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Pro-Hamas marches celebrating massacres renew faith in Second Amendment

AP Photo/Lynne Sladky

I was away from the internet for the weekend, so I missed much of the early reporting of Hamas and Israel. I knew something happened and it looked ugly, but I had no idea how bad it really was.

Then I got home, logged onto my computer, and saw how bad it was.

As awful as that is, though, that’s over there. It’s not here, so that distance provides some comfort.

Unfortunately, there are a lot of people marching in the United States who approve of not just Hamas but their brutality as well.

And as the Washington Examiner’s Zachary Faria argues, that should end the Second Amendment debate.

The Hamas massacre of Israeli civilians that has left over 900 people dead will have many knock-on effects. One of them should be the end of the gun control debate in the United States.

Georgetown Law professor Randy Barnett was one of the first to observe this, and he is exactly right. Israeli civilians were vulnerable and unable to protect themselves from the coordinated Hamas attack that saw terrorists rape, kidnap, and murder hundreds who had no means of defending themselves. Entire towns were decimated before armed Israeli forces could jump into the action.

“That would never happen here,” you may say to yourself. It is often difficult to fathom that level of evil. Even Israel wasn’t prepared for it, and it has been under direct threat from Palestinian terrorists and other enemies since its formation. But consider some bleak realities we are seeing play out right now.

For example, look at our porous southern border.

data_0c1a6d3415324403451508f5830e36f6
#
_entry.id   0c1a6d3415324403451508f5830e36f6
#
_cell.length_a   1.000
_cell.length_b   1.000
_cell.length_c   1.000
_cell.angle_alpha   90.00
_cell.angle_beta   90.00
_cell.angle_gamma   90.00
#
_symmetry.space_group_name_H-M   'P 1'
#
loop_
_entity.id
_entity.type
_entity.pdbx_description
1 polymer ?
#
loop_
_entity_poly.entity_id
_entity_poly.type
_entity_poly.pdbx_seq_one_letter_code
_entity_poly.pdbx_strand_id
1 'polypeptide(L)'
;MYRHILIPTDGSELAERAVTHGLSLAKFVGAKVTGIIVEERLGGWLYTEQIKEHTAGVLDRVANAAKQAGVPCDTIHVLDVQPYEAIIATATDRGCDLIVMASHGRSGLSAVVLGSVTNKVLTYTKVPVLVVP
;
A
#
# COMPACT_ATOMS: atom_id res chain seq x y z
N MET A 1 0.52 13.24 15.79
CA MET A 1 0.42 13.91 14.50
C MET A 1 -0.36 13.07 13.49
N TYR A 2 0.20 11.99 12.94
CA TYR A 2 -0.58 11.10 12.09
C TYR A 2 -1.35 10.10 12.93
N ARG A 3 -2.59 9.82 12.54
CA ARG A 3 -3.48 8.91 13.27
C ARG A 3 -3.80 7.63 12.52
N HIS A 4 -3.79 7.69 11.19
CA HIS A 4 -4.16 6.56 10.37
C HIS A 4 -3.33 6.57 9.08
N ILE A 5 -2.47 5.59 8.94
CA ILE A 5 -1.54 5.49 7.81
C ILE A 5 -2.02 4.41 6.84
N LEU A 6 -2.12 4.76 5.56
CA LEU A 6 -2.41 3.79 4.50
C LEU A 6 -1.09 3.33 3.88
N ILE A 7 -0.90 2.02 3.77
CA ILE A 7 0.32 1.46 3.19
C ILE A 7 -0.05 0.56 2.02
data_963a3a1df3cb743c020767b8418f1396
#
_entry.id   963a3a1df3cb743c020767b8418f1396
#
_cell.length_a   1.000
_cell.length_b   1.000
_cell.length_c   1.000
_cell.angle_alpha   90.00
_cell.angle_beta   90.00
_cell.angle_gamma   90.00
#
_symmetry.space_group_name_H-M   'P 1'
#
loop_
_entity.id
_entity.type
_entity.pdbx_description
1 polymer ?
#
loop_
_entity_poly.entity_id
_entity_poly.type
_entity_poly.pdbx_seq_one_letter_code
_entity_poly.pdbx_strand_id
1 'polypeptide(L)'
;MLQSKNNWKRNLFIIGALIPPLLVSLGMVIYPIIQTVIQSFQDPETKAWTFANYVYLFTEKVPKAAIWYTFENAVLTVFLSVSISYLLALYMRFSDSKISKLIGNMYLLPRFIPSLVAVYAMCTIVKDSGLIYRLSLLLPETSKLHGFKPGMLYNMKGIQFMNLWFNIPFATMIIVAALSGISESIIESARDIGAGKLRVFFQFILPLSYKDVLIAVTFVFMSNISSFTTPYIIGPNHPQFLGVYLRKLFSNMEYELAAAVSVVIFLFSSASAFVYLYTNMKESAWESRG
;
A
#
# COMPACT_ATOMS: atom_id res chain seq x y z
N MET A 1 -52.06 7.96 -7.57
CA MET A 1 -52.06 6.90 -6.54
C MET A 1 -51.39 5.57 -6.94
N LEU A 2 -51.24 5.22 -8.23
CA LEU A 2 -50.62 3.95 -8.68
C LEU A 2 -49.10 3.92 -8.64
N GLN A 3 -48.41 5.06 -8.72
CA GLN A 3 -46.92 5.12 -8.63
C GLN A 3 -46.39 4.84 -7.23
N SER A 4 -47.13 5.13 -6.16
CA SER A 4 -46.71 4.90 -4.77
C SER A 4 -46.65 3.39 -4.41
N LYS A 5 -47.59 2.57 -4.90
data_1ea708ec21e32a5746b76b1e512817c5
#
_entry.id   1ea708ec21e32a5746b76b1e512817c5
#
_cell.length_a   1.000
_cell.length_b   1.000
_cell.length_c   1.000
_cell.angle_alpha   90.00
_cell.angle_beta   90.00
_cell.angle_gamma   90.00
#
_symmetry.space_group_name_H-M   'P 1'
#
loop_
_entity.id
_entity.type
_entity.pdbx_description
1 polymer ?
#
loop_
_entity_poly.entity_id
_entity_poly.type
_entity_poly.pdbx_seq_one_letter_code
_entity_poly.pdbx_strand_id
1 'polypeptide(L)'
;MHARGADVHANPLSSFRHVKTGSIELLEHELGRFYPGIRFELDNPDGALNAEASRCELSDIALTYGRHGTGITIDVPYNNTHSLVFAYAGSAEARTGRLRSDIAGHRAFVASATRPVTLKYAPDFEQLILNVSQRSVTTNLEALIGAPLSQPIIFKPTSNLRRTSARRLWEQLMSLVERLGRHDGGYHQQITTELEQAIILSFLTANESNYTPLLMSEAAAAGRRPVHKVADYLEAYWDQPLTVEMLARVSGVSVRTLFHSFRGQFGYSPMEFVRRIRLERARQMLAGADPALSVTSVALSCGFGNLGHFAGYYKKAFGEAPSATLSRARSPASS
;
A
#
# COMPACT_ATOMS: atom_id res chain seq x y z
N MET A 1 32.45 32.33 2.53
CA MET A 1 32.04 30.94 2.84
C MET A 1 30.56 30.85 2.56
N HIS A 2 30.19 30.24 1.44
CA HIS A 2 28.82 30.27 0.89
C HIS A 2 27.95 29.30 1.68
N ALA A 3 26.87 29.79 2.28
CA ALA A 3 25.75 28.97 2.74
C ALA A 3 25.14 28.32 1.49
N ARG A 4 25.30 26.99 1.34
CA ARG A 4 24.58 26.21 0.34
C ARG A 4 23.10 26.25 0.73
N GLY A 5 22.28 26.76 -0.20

Even if you accept that the majority of those crossing the border are really just looking for a better life, you have to acknowledge that the federal government’s either inability or unwillingness–or both–to secure the border opens up the opportunity for bad actors to try and use that to their advantage.

Faria notes that 151 people on the terror watch list were caught trying to cross into the United States in fiscal year 2023, more than the previous six years combined.

Does anyone really think we caught all of them?

Then we have the fact that actual Americans are celebrating the mass slaughter of people they don’t like. They’re happy about it, believing it to be an act of social justice.

Now, let’s understand a little something here. While those folks aren’t the majority of anything, there are still millions of people who think that this is perfectly acceptable. They think Hamas terrorists are role models.

Maybe it’s just me, but knowing how many people in this nation literally want me dead for the sin of disagreeing with them and who sided with the bunch that murders non-combatants, including babies, indiscriminately makes it so I’m not really interested in giving up my AR-15 or my 30-round magazines.

It’s not that it’s likely to happen.

No one is trying to say that it is.

But that’s also not the point, either. The likelihood of anything happening where I’d need it is slim. It’s about what happens if the odds are against us and it does and we’re not able to defend ourselves.

Israel changed its policies to some degree, all in an effort to put more guns in civilian hands, because it did happen and there weren’t enough in place.

Gun control is a non-starter now for a lot of us. No, Hamas isn’t likely to pour over the border and start massacring innocent people, but Hamas isn’t the only group of bad guys who don’t like the United States or its people.

This should end the gun debate once and for all.

Unfortunately, it won’t.

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